Main      Site Guide    
At-A-Glance Film Reviews

Titanic (1997)



Reviews and Comments

During production, James Cameron's Titanic encountered delay after delay and exceeded its budget by leaps and bounds. Without adjusting for inflation, it swiftly became the most expensive movie ever made, costing over 200 million dollars. Studio executives were panicked. A rumor surfaced that an executive from Paramount and an executive from 20th Century Fox (the two studios which split production costs) got into a fist fight over it. Many people -- from marketing executives to the casual movie fan -- were predicting a financial disaster. After all, who's going to pay to see a 194 minute historical romance with a known ending and no A-list stars that would open opposite James Bond in Tomorrow Never Dies?

If you'll permit me a moment of self-indulgence, I state with pride that I was not among these naysayers. I predicted Titanic would surprise a lot of people. I predicted it would not only be a commercial success but also a good film, and that the knowledge that the ship sinks in the end would make the film more effective, not less.

At the box office, Titanic proved unstoppable. It made far more than even I was predicting, earning over 25 million dollars for each of seven straight weekends, emerging on the top ten list of the highest grossing films ever in that time and showed no signs of slowing down. It became the first movie to exceed $500 million and the first movie to exceed $600 million in the domestic box office, and the first movie to exceed $1 billion in the foreign box office.

And the amazing thing is, it's a genuinely great film, again surpassing my high expectations. 194 minutes passed quickly for me -- a remarkable achievement given that the first two hours is essentially a love story with the famous doomed ship and her own tale a glorified backdrop. In the final hour, when the ship is in its painful death throes, it wasn't the spectacle of the disaster or the special effects I was watching. I was watching the characters. I was watching with rapt fascination to see how they would act in the crisis.

That's how movies should be. Films should be about their characters, not about their special effects or action sequences. In most "big" movies, we're there to be dazzled by amazing sights and narrow escapes. Most of the time action heroes are interchangeable. In Titanic, the special effects are stunning, yet they stay, as they should, in strict service to the story and its characters.

It's a love story, as I mentioned before. Leonardo DiCaprio (made an A-list star by this film) plays a poor wanderer who wins a ticket aboard the Titanic in a game of poker. Kate Winslet plays an unhappy member of an upper class family who feels suffocated by the rigidity of the social convention imposed on the rich. She's driven almost to suicide; fortunately for her, she runs into DiCaprio and thus begins a romance as grand and glorious as the Titanic herself. But there's Billy Zane to contend with, Winslet's cold, arrogant betrothed. And Winslet's mother, deathly afraid of losing her social stature.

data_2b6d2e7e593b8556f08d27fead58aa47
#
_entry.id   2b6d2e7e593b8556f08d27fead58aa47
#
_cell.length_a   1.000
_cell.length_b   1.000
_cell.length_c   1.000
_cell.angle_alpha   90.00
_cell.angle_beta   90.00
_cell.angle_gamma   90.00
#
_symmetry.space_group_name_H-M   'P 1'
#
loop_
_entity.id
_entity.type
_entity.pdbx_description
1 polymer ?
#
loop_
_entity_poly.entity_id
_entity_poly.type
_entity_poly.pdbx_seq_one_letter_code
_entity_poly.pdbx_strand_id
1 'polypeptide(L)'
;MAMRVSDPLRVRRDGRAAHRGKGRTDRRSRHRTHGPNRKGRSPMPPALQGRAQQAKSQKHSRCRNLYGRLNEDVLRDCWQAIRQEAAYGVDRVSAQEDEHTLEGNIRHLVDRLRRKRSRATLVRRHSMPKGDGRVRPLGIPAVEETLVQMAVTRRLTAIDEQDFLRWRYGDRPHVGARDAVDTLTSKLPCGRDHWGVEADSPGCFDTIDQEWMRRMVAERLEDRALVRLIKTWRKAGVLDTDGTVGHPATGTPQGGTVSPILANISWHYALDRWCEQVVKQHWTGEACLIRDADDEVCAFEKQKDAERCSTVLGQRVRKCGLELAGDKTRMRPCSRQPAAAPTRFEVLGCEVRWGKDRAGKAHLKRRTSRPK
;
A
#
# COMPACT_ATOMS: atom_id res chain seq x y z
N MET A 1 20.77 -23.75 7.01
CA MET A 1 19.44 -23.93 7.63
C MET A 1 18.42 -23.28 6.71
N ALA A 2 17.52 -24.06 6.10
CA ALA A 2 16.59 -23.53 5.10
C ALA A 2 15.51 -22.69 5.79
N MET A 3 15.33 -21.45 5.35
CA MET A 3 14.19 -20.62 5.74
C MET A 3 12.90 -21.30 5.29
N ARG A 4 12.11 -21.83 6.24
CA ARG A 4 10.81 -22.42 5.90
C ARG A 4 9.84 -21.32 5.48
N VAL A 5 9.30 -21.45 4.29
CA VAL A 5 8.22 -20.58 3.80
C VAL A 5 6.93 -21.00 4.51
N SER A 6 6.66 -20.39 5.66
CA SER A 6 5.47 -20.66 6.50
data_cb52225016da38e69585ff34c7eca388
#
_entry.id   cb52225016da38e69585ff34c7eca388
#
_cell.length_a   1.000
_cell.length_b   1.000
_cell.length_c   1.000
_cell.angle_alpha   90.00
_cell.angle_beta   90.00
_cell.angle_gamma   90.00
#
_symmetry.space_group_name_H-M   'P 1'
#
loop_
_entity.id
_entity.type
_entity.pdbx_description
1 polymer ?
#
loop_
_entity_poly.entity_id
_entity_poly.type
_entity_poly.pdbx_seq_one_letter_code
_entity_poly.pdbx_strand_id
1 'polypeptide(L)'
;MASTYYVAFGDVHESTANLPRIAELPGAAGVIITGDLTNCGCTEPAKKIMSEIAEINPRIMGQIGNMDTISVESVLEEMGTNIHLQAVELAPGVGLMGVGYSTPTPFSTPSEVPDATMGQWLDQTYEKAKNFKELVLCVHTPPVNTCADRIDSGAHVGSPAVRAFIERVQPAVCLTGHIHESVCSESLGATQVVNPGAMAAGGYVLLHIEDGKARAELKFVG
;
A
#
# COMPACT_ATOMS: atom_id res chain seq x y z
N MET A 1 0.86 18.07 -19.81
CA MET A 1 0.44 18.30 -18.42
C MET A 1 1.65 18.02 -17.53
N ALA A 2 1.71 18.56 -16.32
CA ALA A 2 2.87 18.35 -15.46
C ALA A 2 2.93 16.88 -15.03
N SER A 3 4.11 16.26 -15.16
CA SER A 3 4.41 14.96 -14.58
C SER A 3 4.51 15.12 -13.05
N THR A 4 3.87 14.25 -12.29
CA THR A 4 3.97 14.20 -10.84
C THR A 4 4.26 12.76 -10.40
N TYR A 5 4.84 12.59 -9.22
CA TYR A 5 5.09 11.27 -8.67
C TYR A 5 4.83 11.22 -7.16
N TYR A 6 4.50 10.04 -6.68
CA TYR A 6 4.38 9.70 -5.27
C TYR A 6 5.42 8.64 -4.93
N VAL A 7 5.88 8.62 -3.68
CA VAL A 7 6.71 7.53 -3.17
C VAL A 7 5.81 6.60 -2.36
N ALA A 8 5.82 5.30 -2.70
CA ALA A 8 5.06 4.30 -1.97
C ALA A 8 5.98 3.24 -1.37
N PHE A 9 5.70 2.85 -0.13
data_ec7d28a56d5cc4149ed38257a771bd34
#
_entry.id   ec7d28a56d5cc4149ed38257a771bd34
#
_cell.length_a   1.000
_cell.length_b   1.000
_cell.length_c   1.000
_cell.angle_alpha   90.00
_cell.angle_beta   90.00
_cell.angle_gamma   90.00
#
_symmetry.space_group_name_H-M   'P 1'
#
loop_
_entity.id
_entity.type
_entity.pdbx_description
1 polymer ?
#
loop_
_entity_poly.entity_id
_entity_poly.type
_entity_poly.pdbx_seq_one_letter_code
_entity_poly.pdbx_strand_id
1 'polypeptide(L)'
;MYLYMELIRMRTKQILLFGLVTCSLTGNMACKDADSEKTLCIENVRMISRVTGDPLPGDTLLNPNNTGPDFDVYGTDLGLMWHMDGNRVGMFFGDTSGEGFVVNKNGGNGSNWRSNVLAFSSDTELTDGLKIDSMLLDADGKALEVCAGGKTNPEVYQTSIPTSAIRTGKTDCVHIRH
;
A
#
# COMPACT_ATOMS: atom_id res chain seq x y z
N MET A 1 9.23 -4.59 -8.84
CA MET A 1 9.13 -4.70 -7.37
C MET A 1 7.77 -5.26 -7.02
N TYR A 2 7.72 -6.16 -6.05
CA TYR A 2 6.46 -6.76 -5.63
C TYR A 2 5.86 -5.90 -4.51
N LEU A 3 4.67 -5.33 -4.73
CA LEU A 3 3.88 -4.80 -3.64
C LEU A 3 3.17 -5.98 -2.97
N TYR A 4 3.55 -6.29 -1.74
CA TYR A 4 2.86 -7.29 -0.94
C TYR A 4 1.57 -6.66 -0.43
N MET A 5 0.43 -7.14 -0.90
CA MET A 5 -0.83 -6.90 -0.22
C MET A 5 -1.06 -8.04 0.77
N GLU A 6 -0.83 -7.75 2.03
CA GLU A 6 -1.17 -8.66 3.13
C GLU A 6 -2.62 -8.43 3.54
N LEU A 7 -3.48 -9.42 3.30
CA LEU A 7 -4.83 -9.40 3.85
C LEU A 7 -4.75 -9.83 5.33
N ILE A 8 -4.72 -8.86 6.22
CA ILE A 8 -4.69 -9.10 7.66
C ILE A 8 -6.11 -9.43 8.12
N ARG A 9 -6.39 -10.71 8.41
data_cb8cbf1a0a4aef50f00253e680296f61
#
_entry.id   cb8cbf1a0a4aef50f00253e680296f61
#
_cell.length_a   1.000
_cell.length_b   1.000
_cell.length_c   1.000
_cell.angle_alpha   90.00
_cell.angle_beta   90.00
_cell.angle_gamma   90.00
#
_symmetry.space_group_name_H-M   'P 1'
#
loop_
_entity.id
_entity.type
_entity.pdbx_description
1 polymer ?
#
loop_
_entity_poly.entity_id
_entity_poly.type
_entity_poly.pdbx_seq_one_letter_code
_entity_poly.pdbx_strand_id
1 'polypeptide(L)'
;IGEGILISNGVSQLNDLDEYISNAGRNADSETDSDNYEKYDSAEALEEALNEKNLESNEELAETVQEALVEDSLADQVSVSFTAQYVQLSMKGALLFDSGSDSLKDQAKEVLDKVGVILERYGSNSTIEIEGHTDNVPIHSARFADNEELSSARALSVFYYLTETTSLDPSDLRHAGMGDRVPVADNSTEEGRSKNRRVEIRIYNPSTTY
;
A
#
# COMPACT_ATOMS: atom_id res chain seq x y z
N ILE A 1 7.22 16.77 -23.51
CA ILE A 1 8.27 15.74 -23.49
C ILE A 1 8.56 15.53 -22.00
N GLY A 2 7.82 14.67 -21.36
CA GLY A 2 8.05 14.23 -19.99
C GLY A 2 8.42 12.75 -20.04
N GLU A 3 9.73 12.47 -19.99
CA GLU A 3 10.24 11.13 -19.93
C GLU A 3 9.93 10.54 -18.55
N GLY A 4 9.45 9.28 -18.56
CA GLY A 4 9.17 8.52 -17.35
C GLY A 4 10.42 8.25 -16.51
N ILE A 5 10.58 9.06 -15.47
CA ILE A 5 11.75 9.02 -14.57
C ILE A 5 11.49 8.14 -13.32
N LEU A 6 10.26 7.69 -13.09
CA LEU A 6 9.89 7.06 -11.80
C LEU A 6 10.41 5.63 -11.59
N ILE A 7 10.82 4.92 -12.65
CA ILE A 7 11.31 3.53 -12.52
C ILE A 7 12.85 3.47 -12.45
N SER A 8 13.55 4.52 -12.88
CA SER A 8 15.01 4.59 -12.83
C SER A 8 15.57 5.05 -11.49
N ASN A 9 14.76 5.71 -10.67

Although some of the co-stars seem stock, there's depth and purpose to them beyond the usual usages of these character types. But the two main characters, DiCaprio's and Winslet's, are fascinating. They have a wonderful on-screen chemistry and are both deeply human and larger than life. Put in other terms, these are characters easy to relate to and understand, yet there's something dramatic and heroic about them that inspires awe and wonder.

The tragic sinking, when it comes, is brutal and heartrending. It's also meticulously well constructed. The beginning of the film contains a sequence that takes place in the modern day, where the stages of the Titanic's sinking are described in detail. Hence, when the sinking is depicted for real, the viewer knows exactly what's going on. And Cameron took great pains to make the details as accurate as possible. He looked at old photographs, read accounts from the survivors, and incorporated many of the factual elements he found into the film -- details few would ever recognize and appreciate. He was pretty accurate with regard to time, too. The actual sinking of the ship took upwards of two and a half hours. In the film, it takes about half that, but I suspect most of the time that was cut was from the early stages, before people realized what was going on.

And boy is it brutal. I walked away from Titanic emotionally wrenched in a way very few movies have ever done. I wasn't able to feel the supreme satisfaction of having viewed a great work of art right off -- initially, I was overwrought with the feeling that I had experienced this historical tragedy as closely as I ever could without actually being there. 1500 people died when the Titanic sank. But they weren't a collective statistic. They were real people.

As technology strides ahead almost too quickly for us to keep up, the sinking of the Titanic may be one of the most important lessons humanity should take to heart. The great ship was unsinkable. We had conquered nature. Nothing could withstand this colossal monument to human progress.

Its maiden voyage proved how wrong we were.